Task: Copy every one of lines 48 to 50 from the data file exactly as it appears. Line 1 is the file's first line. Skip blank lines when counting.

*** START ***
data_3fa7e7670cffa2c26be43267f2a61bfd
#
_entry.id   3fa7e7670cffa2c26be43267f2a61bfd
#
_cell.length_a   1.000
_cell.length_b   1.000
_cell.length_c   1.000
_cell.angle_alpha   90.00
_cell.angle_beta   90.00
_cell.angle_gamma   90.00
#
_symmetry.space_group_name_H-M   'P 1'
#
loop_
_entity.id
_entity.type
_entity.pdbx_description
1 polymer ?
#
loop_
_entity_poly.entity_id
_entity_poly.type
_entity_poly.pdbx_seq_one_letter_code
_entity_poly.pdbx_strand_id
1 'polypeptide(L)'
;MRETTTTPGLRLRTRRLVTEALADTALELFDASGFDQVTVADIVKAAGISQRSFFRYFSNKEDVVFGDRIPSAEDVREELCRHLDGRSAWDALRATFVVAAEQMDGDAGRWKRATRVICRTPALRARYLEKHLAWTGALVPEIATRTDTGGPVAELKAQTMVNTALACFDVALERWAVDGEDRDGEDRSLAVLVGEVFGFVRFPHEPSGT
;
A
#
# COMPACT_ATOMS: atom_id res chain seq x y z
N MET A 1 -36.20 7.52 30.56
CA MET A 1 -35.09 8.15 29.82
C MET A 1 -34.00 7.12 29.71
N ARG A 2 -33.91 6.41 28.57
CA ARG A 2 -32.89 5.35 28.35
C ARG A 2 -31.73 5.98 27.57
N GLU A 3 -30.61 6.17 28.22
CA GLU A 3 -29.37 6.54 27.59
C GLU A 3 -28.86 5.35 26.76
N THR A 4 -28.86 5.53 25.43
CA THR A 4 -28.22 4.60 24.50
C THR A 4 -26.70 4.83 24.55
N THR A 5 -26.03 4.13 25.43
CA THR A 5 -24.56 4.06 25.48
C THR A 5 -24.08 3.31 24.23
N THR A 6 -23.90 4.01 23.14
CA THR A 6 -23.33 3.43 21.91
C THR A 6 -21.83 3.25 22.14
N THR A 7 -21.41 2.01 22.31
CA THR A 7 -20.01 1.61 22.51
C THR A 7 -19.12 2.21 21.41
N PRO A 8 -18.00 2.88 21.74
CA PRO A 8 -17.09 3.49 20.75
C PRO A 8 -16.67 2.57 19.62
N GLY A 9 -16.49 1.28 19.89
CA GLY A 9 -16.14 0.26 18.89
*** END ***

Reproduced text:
C THR A 6 -21.83 3.25 22.14
N THR A 7 -21.41 2.01 22.31
CA THR A 7 -20.01 1.61 22.51